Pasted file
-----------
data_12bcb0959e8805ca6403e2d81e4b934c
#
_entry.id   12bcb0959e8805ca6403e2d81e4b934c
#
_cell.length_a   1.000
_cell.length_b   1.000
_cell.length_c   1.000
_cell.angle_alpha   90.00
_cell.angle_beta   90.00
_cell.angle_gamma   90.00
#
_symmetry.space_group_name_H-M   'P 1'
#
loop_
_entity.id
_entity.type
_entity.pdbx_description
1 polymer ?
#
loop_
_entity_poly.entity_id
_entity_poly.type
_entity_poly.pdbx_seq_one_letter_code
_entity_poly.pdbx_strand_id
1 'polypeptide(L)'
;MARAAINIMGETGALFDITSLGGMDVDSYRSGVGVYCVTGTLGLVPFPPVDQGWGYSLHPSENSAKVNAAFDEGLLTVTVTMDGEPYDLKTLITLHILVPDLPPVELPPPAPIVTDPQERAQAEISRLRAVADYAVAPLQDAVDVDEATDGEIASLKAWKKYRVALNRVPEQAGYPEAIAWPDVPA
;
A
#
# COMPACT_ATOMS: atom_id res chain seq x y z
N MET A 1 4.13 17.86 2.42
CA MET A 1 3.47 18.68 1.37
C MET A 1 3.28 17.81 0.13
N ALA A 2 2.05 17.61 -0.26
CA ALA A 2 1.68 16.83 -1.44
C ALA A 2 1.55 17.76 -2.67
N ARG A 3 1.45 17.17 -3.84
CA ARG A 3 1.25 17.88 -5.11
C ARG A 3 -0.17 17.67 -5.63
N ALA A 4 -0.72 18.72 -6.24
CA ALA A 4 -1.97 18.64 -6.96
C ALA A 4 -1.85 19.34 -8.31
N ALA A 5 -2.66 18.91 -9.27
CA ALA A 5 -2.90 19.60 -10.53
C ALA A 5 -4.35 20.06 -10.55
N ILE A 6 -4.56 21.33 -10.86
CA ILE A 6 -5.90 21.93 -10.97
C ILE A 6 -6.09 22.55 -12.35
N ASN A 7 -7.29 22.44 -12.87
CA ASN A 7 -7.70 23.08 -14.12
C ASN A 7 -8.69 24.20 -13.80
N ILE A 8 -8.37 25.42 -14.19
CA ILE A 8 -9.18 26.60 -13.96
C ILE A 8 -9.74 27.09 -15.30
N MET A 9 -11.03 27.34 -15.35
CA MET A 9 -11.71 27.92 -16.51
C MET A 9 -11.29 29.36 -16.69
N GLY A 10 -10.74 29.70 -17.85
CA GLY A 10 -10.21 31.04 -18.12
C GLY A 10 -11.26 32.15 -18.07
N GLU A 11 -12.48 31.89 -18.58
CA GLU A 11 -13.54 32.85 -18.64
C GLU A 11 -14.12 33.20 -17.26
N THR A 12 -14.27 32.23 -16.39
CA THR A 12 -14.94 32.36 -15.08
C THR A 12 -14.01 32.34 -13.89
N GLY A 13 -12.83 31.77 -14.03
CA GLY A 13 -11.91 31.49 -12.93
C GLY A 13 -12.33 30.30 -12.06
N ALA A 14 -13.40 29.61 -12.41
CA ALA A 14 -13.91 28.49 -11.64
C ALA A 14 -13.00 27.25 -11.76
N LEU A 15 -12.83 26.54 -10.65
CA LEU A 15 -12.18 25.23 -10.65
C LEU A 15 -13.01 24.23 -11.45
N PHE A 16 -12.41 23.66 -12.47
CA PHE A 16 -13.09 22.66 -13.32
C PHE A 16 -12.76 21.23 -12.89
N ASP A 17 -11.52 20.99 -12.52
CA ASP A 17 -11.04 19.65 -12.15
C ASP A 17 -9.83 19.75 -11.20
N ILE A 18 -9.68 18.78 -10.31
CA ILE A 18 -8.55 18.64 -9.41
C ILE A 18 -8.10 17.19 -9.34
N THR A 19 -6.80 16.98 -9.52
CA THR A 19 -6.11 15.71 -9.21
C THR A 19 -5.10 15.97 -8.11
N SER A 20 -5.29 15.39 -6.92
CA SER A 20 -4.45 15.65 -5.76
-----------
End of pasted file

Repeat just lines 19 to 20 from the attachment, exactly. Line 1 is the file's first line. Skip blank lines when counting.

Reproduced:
#
loop_